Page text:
Athletes eat to compete

Last Monday, in conjunction with Augie Green and the Augustana Student Association (ASA), the Ordal Dining Hall did a trial run of Meatless Monday.

Meatless Monday is an initiative to encourage individuals to reduce their meat intake once a week to help reduce the Earth’s carbon levels.

The football and men’s basketball players were among those who were upset. Some took to Twitter and Facebook to voice their opinions.

But what do athletes really eat? And what should they be eating?

Freshman wrestler Hunter Burnett said that the wrestling coach has gone into the dining hall with members of the team and talked about good and bad foods.

Burnett said that sometimes, he has to skip the main meal and go get a salad or make a sandwich to get the nutrition that he needs to compete.

“For the most part, there’s a lot we can substitute out that’s going to be way better for us, but I think it’s a preference of whether you like that or not,” Burnett said. “And you might just have to sacrifice when you would rather have something else. It’s kinda hard, but not that hard if you really [try].”

Burnett said he started really focusing on his diet when he was a sophomore in high school. “I started researching better ways to eat for sports,” Burnett said.

Since then, the wrestler said he has cut out pop, candy, and dairy products.

“I like to be on a really good diet that’s very scheduled and consistent,” Burnett said. “So that it just helps me maintain energy throughout not only the day but practice and helps me feel good for tournaments.”

Senior distance runner Josh Barrows also cuts out excess sugars in and out of season.

“Especially during track season I try to refrain from any sort of excess sugars,” Barrows said.

Barrows said that generally he doesn’t have to watch calories because he loses weight faster than he gains it.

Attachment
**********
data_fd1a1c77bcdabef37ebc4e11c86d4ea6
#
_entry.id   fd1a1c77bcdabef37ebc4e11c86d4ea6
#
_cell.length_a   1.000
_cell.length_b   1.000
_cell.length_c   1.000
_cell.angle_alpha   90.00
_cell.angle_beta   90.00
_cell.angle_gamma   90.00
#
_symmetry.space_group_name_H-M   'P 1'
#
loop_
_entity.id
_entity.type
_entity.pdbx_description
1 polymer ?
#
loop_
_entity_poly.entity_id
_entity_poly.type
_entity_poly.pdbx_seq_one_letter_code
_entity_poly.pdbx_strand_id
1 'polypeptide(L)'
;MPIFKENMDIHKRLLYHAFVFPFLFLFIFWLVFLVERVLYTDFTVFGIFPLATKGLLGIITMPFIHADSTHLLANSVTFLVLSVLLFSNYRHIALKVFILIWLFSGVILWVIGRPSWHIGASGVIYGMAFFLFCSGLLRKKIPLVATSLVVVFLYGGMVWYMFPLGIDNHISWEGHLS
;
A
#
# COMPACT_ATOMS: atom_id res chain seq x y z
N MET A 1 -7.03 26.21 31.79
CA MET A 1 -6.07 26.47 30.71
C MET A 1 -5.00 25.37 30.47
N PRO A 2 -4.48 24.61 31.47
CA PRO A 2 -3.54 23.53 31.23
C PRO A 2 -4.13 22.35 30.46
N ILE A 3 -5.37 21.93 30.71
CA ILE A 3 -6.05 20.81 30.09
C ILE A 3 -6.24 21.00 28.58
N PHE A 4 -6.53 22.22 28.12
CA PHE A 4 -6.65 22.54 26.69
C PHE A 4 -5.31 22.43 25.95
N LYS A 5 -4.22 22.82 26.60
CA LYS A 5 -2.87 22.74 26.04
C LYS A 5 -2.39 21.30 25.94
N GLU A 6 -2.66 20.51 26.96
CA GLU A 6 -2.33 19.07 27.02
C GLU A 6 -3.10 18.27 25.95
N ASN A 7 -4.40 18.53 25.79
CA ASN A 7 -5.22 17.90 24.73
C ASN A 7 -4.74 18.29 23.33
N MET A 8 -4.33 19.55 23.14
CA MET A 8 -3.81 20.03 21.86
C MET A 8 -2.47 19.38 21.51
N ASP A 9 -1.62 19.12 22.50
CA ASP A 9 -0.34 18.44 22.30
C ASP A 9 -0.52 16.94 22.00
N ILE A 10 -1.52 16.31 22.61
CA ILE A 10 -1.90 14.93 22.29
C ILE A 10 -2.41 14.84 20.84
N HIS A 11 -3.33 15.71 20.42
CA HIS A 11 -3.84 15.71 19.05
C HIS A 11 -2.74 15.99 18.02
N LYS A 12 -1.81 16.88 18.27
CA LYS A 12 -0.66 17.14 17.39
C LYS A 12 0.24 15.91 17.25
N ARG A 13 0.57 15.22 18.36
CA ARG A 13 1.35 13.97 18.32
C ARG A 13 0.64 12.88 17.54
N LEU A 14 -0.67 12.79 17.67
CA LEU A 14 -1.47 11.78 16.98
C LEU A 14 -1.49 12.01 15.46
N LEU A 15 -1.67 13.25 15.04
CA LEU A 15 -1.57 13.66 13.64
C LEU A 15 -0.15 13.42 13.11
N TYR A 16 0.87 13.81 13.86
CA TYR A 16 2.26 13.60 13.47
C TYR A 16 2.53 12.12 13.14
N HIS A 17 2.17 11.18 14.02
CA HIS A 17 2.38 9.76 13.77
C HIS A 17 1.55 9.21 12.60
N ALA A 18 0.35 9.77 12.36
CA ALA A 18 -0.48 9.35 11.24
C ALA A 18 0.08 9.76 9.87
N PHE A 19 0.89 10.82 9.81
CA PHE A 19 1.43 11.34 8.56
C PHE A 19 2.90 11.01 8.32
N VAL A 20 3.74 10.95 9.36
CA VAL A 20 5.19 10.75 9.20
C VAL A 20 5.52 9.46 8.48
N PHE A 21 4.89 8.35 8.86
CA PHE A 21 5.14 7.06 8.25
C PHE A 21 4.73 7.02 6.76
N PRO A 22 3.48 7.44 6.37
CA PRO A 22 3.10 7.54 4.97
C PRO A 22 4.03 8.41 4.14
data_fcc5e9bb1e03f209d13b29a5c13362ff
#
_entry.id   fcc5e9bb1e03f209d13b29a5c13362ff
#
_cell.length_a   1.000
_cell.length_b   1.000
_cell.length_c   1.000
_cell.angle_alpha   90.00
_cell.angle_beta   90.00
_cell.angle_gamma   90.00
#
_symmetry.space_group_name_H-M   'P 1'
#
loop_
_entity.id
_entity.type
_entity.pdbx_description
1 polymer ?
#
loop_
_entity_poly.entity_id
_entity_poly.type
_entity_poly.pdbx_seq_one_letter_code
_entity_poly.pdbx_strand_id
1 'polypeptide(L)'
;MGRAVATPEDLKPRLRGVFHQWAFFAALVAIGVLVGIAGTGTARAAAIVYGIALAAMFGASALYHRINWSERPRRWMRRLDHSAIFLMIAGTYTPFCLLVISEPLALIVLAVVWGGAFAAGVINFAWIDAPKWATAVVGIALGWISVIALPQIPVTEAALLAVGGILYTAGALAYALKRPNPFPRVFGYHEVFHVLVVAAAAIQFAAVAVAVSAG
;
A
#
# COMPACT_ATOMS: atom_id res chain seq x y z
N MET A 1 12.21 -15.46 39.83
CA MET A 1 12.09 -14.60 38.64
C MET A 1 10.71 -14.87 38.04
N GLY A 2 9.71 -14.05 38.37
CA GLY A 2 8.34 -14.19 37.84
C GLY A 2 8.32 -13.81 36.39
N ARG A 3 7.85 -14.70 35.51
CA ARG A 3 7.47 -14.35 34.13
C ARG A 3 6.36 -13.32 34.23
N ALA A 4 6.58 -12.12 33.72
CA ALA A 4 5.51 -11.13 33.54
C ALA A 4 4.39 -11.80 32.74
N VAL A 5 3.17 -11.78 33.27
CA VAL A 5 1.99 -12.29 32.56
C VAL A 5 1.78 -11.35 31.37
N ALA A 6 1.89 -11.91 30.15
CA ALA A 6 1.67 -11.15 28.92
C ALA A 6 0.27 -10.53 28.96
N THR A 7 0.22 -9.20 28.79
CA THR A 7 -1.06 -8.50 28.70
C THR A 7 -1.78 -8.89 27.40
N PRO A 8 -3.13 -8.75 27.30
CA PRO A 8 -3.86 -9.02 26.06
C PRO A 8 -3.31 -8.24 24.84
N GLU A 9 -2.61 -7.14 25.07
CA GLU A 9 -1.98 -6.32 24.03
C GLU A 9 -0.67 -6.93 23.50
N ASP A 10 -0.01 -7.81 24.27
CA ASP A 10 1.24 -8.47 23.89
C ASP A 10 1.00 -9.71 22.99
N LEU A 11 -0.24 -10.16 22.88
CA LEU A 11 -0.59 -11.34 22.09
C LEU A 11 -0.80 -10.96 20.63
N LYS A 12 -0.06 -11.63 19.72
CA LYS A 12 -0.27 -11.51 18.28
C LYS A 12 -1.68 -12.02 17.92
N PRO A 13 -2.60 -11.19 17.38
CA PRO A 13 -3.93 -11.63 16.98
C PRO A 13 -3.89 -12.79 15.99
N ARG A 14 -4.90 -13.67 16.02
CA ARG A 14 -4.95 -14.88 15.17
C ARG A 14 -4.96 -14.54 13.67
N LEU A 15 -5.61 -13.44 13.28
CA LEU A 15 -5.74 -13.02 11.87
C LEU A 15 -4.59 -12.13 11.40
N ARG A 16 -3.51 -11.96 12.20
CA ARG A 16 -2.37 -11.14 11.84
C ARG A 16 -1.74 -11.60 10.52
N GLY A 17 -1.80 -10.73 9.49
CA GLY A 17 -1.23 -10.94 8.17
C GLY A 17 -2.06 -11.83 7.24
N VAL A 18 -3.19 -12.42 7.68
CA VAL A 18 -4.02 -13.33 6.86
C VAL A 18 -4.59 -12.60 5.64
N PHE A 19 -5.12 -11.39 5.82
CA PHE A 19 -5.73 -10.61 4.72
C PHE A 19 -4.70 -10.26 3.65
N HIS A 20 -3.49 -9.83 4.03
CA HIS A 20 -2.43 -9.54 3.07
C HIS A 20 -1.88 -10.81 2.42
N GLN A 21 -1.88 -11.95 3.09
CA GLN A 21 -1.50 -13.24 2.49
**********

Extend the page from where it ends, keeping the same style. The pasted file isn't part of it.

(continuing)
“Most of the time for me, I have to eat as many calories as I can, but they have to be good, productive calories rather than sweets,” he said.

This year, a nutritionist has been available to athletes, according to Barrows. He said the track team has met with the nutritionist twice. Burnett said he also talked about diet with the nutritionist.

Barrows said the way he feels could be just chalked up to the placebo effect, but when he eats healthier, he feels “more energized, not lethargic, can recover better, [doesn’t get] as sore, [and has more] stamina in hard workouts.”

Junior Mike Swanson played football as an offensive lineman last year but is no longer on the team due to a back injury.

Swanson said the offensive lineman diet is a “see-food” diet—“you kinda just see food and you eat it. That being said, you wanna eat healthy, whole foods but typically really high protein, really high carb, moderate fat. That’s what I always did, and I would eat a lot of eggs and oatmeal.”

Swanson said he would have nine or 10 hard-boiled eggs, three cups of oatmeal and a banana for breakfast. After his workout, he said he would have “the exact same thing.”

“Throughout the day, I’d snack on hard boiled eggs, so just a lot of protein. Eggs are super cheap and easy to prepare, so it’s kind of a perfect food,” Swanson said. “There’s a lot of good vitamins and stuff.” He said he would also snack on almonds.

Swanson also said he ate a lot of chicken and beef at the dining hall, as well as rice, sweet potatoes and lots of vegetables.

Swanson said that every once and a while, the linemen would go out and have pizza, but for the most part, they stick to what they know is good for them.

“I knew that it wasn’t very healthy to be as heavy as I was so I wanted to optimize my health by eating as healthy as I could with high quality and a lot of food,” Swanson said.

Swanson cited health reasons as another reason for making the decision to be done with football.

“As an offensive lineman, your goal is to be the strongest person you can be so you can be a bulldozer and move people out of the way. You’re a protector. The diet, I did for my teammates, so I could be the best protector I could be, so I could be the strongest possible person I could be so I could protect everyone. It’s part of the job, you just do what you gotta do. I was willing to,” Swanson said.

Post-football, Swanson said that over the past year, he’s gotten into bodybuilding and cut down to seven percent body fat.

Though he still eats well, he said two of his favorite foods are burritos and pancakes.

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